Restaurant: Ricardo’s Mediterranean Kitchen
Last visited: June 11, 2012
Location: Kelowna, BC (Kelowna)
Address: 415 Commonwealth Rd (at Holiday Park Resort)
Transit: Northbound Hwy 97 FS Commonwealth
Price Range: $20-30+ ($25-30 mains)
1: Poor 2: OK 3: Good 4: Very good 5: Excellent 6: FMF Must Try!
- Since 2001
- Family owned/operated
- Italian cuisine
- Casual fine dining
- Award winning (Okanagan Life Mag)
- Local ingredients
- Vegetarian friendly
- Wine makers dinner events
- Wine & Jazz Thursdays
- Martini Weekends ($2 off)
- Wine list
- Reservations recommended
- Mon-Sun Dinner only 5pm – 10pm
- Sunday brunch 11am – 2pm
**Recommendations: Concetta’s Polpette (Meatballs)
The husband & wife team Ricardo Scebba & Sue Miller are the owners and talent behind Ricardo’s Mediterranean Kitchen in Kelowna. It’s won multiple awards by Okanagan Life Magazine and it’s a casual fine dining restaurant specializing in Italian and Mediterranean cuisine. It’s family owned and operated and many of the dishes use traditional Italian recipes created by Ricardo’s mother. Although I haven’t physically visited the restaurant, this evening gave me a taste of what to expect.
I was recently invited to a rooftop media dinner in Vancouver for Ricardo’s Mediterranean Kitchen, so this was a private event and not how the restaurant normally operates. Although I wish it did! Dining on a roof top and having an out of town restaurant come to you is swell! It could easily be translated into an intimate ticketed event. Anyway, the dishes I tried are actually served at their restaurant on their regular menu, so let this be a preview of what they can do.
The majority of the dishes were authentic to Italian style, but they were inspired by local ingredients and also had some signs of West Coast tastes. From what I tried I actually enjoyed the Italian dishes more and it wasn’t really a surprise since those recipes are passed down from generations. The ingredients were simple, the pasta sauce light, and in true Italian spirit we were served a good 12 courses paired with local Okanagan wines. The dinner was enjoyable, but I’d like to experience the real deal with regular portions and Chef in his own kitchen to truly be able to recommend it.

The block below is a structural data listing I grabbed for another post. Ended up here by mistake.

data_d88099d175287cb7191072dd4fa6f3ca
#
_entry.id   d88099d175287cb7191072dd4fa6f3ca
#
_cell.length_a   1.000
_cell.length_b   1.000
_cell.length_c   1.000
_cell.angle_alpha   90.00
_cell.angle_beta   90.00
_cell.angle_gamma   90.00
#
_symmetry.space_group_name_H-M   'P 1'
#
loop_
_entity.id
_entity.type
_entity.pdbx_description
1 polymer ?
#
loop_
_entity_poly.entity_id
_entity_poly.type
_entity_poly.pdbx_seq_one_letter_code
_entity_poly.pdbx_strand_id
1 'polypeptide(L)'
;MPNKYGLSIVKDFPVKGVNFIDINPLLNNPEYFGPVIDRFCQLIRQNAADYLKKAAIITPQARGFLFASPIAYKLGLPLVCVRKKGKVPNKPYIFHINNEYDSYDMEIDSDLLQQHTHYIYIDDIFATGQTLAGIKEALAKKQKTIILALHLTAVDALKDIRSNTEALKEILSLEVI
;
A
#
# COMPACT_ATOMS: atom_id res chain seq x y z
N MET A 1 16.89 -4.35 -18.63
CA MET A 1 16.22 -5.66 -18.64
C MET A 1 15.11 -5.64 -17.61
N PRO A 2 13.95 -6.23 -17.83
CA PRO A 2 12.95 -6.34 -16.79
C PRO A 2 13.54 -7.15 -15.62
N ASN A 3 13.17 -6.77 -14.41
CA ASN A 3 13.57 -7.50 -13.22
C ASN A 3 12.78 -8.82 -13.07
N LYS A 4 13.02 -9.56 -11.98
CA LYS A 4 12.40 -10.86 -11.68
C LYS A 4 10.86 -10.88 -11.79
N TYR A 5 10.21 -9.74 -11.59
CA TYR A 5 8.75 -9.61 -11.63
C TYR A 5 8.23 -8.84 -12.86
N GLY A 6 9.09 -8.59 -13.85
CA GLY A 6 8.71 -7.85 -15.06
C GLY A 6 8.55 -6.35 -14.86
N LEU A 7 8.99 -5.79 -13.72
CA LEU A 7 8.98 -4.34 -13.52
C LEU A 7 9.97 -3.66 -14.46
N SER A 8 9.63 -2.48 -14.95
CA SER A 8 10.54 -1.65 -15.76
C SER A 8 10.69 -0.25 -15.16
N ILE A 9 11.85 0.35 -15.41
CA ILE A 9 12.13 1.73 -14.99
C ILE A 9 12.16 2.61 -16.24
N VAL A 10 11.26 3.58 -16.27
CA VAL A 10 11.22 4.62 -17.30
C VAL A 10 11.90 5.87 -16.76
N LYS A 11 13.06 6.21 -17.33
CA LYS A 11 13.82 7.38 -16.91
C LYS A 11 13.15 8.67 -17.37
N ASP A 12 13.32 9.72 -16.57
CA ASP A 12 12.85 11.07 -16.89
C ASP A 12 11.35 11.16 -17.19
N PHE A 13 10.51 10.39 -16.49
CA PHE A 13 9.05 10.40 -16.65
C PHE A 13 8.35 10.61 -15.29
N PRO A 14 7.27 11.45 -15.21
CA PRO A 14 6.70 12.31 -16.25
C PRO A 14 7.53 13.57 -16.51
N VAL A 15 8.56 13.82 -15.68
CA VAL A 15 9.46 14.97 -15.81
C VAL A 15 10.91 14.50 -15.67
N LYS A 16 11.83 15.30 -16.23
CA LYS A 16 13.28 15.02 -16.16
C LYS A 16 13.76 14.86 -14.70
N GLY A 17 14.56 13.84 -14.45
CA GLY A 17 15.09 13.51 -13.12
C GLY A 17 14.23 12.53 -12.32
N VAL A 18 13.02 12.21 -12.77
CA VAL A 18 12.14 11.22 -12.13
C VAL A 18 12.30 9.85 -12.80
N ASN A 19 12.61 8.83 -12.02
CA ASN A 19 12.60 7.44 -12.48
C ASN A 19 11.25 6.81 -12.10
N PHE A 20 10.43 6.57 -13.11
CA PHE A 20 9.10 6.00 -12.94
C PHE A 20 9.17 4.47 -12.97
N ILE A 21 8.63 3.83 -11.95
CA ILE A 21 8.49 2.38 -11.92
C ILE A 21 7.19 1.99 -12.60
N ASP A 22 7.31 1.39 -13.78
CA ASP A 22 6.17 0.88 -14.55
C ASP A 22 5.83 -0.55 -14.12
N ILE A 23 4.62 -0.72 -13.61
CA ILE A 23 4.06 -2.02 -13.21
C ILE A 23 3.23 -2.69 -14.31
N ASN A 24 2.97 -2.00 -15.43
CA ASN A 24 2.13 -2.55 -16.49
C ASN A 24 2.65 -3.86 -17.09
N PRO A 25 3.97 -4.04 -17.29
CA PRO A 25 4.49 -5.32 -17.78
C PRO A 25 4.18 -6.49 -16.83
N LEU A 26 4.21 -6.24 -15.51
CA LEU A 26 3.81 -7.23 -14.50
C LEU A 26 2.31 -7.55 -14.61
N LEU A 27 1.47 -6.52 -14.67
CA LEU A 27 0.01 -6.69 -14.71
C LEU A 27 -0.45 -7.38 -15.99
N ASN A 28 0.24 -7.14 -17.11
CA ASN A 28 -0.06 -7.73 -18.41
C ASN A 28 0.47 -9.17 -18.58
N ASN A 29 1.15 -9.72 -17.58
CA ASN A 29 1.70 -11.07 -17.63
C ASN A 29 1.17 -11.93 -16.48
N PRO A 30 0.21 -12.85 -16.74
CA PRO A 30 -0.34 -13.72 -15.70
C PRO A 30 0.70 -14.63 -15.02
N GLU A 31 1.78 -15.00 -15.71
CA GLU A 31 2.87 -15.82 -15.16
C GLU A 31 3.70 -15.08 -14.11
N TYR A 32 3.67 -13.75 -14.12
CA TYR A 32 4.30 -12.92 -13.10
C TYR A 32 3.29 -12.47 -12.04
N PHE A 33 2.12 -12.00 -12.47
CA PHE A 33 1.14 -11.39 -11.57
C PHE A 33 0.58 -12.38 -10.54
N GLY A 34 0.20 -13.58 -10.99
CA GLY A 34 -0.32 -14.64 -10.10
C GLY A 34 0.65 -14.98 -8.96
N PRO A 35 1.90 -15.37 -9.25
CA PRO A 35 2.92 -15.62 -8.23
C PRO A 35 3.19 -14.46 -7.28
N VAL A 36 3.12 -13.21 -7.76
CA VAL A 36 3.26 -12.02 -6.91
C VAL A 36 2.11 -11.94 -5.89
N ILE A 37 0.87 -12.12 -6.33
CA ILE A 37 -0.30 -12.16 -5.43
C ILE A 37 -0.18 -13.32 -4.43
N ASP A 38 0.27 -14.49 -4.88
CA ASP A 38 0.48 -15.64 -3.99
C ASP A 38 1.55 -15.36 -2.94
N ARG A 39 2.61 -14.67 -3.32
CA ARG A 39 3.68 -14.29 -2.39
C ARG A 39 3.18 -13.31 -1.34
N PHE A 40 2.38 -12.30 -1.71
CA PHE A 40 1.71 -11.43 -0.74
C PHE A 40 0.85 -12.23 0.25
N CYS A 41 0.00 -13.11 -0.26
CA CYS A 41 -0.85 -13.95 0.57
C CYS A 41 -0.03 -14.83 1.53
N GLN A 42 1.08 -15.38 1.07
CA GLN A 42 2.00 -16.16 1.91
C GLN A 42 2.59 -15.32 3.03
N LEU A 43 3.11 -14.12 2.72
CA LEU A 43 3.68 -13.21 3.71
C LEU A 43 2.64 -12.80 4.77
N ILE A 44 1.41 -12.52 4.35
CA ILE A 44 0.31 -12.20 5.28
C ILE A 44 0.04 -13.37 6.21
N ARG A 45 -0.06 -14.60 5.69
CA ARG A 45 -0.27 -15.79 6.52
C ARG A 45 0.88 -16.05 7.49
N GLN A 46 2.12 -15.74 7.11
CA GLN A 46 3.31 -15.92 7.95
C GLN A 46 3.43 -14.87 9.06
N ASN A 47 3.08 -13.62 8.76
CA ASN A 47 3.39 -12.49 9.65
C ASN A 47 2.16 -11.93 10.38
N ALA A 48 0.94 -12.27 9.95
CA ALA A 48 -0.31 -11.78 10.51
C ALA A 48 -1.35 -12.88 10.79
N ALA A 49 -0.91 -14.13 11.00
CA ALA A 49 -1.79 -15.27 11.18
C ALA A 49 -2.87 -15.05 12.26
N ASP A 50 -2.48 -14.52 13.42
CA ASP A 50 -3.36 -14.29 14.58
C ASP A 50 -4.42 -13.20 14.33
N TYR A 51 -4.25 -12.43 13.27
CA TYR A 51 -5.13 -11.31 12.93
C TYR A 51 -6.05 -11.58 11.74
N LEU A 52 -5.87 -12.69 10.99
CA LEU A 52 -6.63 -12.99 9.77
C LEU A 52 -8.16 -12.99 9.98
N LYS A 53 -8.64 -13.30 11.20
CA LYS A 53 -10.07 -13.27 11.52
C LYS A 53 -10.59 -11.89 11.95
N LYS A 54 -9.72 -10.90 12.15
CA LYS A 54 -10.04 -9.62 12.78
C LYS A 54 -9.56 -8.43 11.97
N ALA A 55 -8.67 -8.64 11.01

Due to the nature of the event I don’t feel it was really representable of a regular night so I’ll leave my comments to a minimum. However it did give me an idea and based on what I tried, I would be very curious to visit the restaurant the next time I’m in the Okanagan.
On the table:
Cauliflower Fritters – It was basically tempura and it would have been delicious with a yogurt dipping sauce, although that’ not really Italian. The dish isn’t Italian though and it’s Ricardo’s own recipe. If you like battered and deep fried cauliflower I also recommend trying Nuba’s Crispy Cauliflower or the Aachi Varuval at Chutney Villa.
Spaghetti Puttanesca – It was traditional Italian in the sense that it was very lightly sauced and the noodles were actually firm and al dente. Puttanesca doesn’t normally come with chicken, but he added some in this one for this occasion. I would have loved some anchovy flavour, which is authentic to a Neapolitan recipe, but perhaps this style was from a different region.
This was the highlight of the whole dinner for me. They’re melt in your mouth tender, super soft, moist and almost creamy, savoury and a bit sweet from the carrots, and still hand rolled by his mother if you try them at the restaurant. The recipe is simple with ingredients and passed down, so it’s tried, tested and true to Italian grandma standards. I loved them!
I think part of the secret is also in her touch because I asked Ricardo which one of his mother’s recipes was hardest to replicate and he said it was the meatballs. See my post here for the recipe.
Amaretti – At the restaurant every espresso or coffee comes with an amaretti. I’ve had a fair share of amaretti cookies in my life time, even from Italy, but these were amazing. They were crispy on the outside and soft, chewy and moist on the inside and I thought they were made out of marzipan. I love marzipan and almonds so naturally I would love these, and now you can try them too because I’m sharing Ricardo’s mother’s recipe for them!
Amaretti Almond Cookies Recipe
Recipe courtesy of Ricardo Scebba. From his cook book That’s Amore.
Makes 30 cookies
3 cups roasted ground almonds
1 cup (12) ground saviard “lady finger” biscuits
2tsp almond extract
1 tsp baking powder
4 large egg whites
1/4 tsp creme of tartar
1 cup sugar plus 2 tbsp for topping
30 whole roasted almonds for topping
1. Pre-heat oven to 325°.
2. In a food processor, grind 3 cups roasted almonds and biscuits until fine.
3. Pour into mixing bowl.
4. Add extract and baking powder.
5. Whip egg white with tartar and add 1 cup sugar gradually to form very soft peaks.
6. Add to almond mixture and mix lightly.
7. Scoop up a small portion of the mixture with a soup spoon and use wet finger to roll into a soft ball.
8. Put 3 tbsp of sugar on a plate and dip top of each cookie into sugar. Place on a sprayed baking sheet.
9. Place a whole roasted almond on top of each cookie and lightly press down.
10. Baked for about 12 minutes, or until small cracks appear on the surface.
11. Baking can often require precise measuring and here is an excellent example. If you don’t have four large eggs, use 5 medium or 3 extra large. With amaretti, accuracy brings success. You know you have it right when cracks appear on the finished cookie.